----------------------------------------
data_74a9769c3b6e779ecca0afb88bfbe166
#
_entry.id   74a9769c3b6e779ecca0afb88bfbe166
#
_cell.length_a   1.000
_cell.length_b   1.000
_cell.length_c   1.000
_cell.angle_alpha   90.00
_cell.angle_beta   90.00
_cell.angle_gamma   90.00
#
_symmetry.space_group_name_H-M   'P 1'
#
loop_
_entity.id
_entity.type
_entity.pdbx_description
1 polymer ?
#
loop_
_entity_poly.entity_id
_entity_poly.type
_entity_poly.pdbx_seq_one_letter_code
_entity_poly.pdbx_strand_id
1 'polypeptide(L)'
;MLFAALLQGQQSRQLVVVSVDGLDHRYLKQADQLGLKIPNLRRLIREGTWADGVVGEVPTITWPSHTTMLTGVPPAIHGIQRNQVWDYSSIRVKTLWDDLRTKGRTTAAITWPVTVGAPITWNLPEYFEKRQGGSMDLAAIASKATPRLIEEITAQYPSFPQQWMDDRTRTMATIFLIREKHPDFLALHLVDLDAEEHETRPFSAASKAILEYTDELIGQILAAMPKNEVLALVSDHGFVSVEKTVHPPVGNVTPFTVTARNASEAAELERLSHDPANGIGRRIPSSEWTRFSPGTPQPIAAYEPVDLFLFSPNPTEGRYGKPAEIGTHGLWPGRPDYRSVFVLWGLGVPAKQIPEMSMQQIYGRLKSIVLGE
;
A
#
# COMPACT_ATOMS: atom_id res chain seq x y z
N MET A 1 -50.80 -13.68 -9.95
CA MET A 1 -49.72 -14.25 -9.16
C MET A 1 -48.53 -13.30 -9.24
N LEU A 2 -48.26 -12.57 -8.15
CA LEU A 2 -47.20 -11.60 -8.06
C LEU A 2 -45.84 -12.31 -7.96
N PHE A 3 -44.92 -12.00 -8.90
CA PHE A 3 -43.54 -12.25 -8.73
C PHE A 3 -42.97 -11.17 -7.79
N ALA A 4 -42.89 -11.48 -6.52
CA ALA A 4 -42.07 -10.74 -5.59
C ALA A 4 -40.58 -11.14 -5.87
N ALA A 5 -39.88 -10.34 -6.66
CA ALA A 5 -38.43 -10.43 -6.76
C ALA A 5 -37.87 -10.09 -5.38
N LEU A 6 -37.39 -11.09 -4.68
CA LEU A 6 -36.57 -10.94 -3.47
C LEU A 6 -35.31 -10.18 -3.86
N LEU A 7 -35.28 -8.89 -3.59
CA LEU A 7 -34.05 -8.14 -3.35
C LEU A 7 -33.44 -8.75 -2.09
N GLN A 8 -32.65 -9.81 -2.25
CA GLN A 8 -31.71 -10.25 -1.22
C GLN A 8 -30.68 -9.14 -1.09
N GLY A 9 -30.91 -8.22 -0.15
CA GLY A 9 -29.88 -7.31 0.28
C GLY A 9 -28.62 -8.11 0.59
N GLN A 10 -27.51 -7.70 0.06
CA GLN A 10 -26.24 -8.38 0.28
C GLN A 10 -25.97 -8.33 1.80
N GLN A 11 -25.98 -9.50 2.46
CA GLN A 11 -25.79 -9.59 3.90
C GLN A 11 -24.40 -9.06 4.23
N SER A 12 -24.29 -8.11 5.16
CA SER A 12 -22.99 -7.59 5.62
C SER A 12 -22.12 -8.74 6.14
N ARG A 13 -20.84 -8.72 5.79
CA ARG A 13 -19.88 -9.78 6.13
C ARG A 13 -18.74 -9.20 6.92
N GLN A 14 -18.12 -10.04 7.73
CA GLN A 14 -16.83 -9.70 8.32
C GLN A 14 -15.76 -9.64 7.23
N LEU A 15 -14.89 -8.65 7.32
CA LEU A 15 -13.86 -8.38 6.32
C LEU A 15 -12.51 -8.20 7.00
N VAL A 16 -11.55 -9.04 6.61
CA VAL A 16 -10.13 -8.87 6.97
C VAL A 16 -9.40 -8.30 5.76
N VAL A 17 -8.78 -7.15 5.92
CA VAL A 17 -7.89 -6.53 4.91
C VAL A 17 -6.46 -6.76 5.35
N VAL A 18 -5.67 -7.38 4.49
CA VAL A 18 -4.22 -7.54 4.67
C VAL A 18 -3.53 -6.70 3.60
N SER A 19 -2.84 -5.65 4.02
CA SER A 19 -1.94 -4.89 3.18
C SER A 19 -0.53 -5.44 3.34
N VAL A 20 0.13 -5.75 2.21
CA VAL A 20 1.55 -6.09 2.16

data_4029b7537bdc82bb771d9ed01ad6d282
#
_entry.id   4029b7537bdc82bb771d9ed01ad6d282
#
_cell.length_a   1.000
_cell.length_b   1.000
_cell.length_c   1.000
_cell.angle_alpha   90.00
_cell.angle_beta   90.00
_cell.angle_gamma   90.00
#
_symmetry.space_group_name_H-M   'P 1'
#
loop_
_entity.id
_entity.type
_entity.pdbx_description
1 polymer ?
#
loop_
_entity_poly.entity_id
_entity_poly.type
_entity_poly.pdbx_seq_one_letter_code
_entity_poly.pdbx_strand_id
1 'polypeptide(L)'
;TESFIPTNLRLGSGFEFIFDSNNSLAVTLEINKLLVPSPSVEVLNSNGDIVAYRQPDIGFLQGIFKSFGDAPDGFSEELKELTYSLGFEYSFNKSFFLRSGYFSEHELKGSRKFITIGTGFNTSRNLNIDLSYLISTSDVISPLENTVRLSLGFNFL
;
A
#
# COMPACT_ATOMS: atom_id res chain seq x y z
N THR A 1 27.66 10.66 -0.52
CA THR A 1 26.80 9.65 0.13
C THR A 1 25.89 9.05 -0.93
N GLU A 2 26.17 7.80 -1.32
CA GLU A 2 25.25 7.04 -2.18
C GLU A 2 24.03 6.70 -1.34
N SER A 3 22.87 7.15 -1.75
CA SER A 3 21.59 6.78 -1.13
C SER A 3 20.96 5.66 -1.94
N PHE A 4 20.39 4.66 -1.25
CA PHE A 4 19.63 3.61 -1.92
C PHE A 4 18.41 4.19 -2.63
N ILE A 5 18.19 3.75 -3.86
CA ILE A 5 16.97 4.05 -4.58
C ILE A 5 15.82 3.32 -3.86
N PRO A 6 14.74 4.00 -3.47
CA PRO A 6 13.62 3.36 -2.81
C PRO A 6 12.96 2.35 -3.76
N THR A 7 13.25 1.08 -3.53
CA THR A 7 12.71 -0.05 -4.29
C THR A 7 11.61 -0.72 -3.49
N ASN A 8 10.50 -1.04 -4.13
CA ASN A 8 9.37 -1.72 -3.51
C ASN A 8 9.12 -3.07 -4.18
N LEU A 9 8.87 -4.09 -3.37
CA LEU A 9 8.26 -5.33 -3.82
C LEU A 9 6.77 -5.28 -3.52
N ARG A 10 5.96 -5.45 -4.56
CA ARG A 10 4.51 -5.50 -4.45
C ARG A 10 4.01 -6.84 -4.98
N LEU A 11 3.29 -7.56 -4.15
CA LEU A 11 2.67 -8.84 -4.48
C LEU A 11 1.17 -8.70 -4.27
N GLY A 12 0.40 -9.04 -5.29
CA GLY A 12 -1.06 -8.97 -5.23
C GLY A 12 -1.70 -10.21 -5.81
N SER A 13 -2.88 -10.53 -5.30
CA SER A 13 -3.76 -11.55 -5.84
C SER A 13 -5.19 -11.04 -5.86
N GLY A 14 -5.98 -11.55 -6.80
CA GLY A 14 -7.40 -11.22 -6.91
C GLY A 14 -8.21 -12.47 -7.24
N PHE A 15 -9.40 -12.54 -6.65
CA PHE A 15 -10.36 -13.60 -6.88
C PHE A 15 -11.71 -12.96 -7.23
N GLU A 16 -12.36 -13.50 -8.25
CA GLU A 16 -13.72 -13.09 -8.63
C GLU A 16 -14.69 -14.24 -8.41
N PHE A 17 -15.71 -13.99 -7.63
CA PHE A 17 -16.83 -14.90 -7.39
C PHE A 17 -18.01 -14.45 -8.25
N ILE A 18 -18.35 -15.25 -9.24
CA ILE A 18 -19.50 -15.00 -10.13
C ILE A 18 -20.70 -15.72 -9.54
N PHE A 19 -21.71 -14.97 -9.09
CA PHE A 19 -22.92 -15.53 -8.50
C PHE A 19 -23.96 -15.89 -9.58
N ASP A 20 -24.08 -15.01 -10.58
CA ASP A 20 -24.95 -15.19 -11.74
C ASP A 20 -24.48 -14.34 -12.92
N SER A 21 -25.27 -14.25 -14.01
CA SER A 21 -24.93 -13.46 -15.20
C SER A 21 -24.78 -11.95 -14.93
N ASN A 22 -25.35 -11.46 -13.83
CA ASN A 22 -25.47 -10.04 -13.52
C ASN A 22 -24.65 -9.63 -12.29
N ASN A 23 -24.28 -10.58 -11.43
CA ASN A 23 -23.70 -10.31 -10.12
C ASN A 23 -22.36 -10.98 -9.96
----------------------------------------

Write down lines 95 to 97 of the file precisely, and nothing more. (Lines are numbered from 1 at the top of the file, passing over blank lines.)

_cell.length_b   1.000
_cell.length_c   1.000
_cell.angle_alpha   90.00